Sunday, September 23, 2012

Pop-A-Waffle Exits Great Food Truck Race

In the run-up to the finale of the Food Network's Great Food Truck Race, the three teams of Seoul Sausage, Nonna's Kitchenette, and Pop-A-Waffle rolled into Cleveland for the semi-final challenge.  In a victory for culinary tastes and modest, healthier waist lines, Pop-A-Waffle will not be rolling back out of Cleveland.  The rather schlubby guys from Los Angeles were finally eliminated, despite winning the truck stop challenge and being given three hours to sell food while the other two trucks were shut down.  Thankfully, that did not give them an advantage for their unappealing and certainly far-from-healthy food.

During the entire season of this Great Food Truck Race, I have been disappointed by the mediocre and unappealing food put out by a group of three guys who look so unhealthy I wouldn't buy a paperclip from them.  The entire chicken-n-waffle concept is far too Paula Dean for a show which is hosted by Tyler Florence - and for a network that employs some of the top chefs and high cuisine.  Certainly, none of the contestants are making the healthiest food this season - but the concept of waffles with whipped cream out of a can is just really disappointing.  And the men in the waffle truck need to hit the gym and Weight Watchers for about six months before they decide to start shilling for waffle business again.

Fortunately, the finale for the Great Food Truck Race will be two trucks with people who actually know how to cook, and can serve up some quality cuisine.  The odds-on favorite is clearly Seoul Sausage, who has consistently won week after week with a dependable formula.  These Korean guys know how to run a food truck, and they should be proud.  However, the girls from Nonna's can certainly give them a challenge, and it should be an interesting finale.

As an added bonus to the Sunday night line-up, this episode of the Great Food Truck Race was followed by the premiere of the Food Network's $24 in 24, featuring Jeff Mauro, the Sandwich King.  Jeff is branching out with a new show featuring inexpensive but great food from cities around the country.  I am excited about this show - which premiered in Jeff's hometown of Chicago.  And, I am really hoping this can provide a relief from the endless replays of Guy's Diners, Drive-ins, and Dives.  Jeff the Sandwich King has Guy-like star power, and hopefully this show takes off and generates some more press - and a better time slot - for Jeff the Sandwich King.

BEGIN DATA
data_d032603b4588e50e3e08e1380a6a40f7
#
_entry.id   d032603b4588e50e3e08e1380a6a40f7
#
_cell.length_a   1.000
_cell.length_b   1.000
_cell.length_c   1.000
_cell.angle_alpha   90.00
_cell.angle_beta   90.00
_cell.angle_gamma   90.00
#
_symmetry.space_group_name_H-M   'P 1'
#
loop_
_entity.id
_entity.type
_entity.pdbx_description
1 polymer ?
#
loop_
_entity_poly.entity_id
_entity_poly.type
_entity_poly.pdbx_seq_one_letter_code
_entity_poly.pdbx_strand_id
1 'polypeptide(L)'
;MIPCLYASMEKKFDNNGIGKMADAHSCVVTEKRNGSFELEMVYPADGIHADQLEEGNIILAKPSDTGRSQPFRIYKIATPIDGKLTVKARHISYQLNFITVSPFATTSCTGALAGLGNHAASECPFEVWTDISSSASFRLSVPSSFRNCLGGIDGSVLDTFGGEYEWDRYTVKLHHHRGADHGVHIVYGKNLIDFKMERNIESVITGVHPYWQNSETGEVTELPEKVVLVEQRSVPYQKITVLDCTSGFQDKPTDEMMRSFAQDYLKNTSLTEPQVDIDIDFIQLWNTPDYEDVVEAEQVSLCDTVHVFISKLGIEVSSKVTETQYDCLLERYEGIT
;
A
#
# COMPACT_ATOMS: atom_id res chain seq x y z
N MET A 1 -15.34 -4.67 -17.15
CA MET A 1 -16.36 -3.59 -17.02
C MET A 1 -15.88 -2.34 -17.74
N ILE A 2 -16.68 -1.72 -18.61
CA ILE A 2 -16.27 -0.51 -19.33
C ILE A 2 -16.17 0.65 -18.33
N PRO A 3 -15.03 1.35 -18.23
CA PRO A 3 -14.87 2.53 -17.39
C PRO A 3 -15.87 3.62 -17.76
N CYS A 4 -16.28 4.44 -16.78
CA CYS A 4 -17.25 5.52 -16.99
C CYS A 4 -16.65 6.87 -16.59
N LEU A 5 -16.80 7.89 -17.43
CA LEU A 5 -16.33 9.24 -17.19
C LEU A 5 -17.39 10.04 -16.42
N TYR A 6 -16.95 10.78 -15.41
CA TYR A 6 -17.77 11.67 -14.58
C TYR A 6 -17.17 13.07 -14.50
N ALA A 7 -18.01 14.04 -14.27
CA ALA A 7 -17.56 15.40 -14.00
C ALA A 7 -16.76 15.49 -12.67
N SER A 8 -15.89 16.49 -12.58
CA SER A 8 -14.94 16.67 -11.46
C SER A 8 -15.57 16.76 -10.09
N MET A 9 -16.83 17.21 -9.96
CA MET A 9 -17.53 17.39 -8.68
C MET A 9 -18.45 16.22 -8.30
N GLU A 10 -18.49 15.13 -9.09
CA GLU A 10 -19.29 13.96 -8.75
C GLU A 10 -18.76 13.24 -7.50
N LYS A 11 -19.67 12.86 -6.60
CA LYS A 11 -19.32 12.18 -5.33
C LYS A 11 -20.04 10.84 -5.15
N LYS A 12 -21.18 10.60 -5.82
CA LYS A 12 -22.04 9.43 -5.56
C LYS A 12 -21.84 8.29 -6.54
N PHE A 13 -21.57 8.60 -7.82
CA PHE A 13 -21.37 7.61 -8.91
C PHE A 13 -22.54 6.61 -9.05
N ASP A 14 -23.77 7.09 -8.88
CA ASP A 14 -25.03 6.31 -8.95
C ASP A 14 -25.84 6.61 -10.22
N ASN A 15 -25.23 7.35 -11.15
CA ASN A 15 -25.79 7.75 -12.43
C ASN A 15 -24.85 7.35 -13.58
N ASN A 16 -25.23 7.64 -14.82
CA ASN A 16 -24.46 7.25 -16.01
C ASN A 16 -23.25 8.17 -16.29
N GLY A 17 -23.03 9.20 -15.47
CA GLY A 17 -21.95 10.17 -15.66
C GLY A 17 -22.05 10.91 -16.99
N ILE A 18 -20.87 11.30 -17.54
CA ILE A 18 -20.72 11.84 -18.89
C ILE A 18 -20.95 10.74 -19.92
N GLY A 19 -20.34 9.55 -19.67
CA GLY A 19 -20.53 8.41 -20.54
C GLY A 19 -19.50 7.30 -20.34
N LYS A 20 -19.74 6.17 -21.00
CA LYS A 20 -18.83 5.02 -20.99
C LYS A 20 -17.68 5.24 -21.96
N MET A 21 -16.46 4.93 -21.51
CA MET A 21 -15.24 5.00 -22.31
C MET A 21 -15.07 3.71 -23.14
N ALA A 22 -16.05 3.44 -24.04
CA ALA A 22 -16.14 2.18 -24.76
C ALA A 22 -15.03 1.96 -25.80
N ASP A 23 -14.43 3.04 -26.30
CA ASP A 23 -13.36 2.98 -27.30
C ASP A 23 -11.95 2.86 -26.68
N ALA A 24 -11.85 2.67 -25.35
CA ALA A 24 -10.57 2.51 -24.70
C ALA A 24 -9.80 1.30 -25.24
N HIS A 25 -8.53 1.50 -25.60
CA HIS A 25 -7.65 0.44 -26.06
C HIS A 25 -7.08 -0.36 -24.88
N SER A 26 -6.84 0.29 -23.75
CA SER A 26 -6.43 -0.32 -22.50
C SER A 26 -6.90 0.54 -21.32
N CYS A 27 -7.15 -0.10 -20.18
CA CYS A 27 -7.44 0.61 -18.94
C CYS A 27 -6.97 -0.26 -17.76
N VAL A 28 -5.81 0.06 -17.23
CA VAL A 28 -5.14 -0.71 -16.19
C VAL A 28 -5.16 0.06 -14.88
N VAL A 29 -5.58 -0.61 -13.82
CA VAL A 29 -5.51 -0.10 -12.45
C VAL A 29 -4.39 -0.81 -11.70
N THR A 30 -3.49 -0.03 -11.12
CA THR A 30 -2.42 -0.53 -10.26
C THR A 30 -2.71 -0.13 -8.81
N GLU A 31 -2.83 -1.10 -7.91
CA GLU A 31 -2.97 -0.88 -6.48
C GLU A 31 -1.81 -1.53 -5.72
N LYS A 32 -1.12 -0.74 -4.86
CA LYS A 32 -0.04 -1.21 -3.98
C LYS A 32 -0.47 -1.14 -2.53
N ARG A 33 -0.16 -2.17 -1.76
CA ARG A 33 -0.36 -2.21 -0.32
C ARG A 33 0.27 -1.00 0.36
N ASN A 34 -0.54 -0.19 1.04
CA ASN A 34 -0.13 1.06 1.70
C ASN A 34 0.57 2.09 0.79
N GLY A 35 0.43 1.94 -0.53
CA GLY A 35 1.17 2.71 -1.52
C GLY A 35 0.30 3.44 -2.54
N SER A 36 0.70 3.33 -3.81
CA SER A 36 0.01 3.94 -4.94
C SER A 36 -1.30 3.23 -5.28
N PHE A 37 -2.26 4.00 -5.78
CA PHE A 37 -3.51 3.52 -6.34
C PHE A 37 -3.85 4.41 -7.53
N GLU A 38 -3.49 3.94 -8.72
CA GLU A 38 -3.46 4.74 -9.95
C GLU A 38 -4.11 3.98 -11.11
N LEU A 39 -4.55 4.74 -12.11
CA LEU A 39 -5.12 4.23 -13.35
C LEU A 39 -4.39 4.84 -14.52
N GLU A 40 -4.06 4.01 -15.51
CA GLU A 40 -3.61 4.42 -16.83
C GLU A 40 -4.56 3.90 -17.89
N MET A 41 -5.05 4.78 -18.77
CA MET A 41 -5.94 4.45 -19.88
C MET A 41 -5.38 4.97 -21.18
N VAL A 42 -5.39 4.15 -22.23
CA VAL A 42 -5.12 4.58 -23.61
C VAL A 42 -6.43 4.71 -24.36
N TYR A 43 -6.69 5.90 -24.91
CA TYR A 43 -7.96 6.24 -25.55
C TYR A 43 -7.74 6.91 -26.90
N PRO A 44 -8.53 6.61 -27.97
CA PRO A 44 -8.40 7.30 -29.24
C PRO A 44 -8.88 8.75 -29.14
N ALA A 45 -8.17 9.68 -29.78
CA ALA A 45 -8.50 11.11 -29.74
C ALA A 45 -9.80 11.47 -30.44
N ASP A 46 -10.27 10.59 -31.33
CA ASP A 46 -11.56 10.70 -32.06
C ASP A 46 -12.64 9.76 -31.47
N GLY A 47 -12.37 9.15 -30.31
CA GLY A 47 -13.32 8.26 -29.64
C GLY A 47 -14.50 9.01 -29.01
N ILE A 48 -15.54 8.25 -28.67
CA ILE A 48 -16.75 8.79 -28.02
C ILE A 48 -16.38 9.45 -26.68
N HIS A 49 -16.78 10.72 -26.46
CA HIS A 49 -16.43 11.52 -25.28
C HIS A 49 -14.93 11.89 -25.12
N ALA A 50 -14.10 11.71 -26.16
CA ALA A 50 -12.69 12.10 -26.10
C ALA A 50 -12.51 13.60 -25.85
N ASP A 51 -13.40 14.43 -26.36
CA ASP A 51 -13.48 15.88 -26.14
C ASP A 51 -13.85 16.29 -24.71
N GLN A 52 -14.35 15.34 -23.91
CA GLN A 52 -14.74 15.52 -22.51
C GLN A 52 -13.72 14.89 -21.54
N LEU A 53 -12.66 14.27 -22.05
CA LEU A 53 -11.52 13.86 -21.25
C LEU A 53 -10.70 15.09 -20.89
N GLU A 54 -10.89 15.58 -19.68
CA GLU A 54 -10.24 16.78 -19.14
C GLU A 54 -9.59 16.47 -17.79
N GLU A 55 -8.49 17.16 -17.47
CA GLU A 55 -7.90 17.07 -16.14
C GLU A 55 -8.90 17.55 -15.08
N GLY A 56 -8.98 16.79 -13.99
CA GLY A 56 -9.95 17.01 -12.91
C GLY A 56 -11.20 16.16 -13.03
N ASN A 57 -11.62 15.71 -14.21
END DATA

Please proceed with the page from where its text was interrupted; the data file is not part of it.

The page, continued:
*UPDATE - For info on Season 4 premiering Sunday, August 18, check here.


Anonymous said...

The high school teacher should have checked spelling. "Waist lines" not " waste lines". Embarrassing. I hope you do not teach English. Schlubby guys are people too!

mmazenko said...

Thanks, Anon.

Of course, an auto-correct typo is just one of those things that happens. Schlubbiness? Not so much. The waffle guys are, of course, people, and they seem like reasonably nice guys. But I won't back down from commenting about the turn-off of overweight guys selling unhealthy food with little shame or self respect. I was un-impressed by their entire food/business model, and that should matter to them.

By the way, you need a comma before the "too" at the end of your sentence. And, the period goes inside the quotes. And, of course, your second sentence isn't a sentence. And, I will test my English knowledge and experience against yours any day. Do 96% of your students receive 4's and above on the AP Language exam? If not, get back to work and call me when we're on equal ground.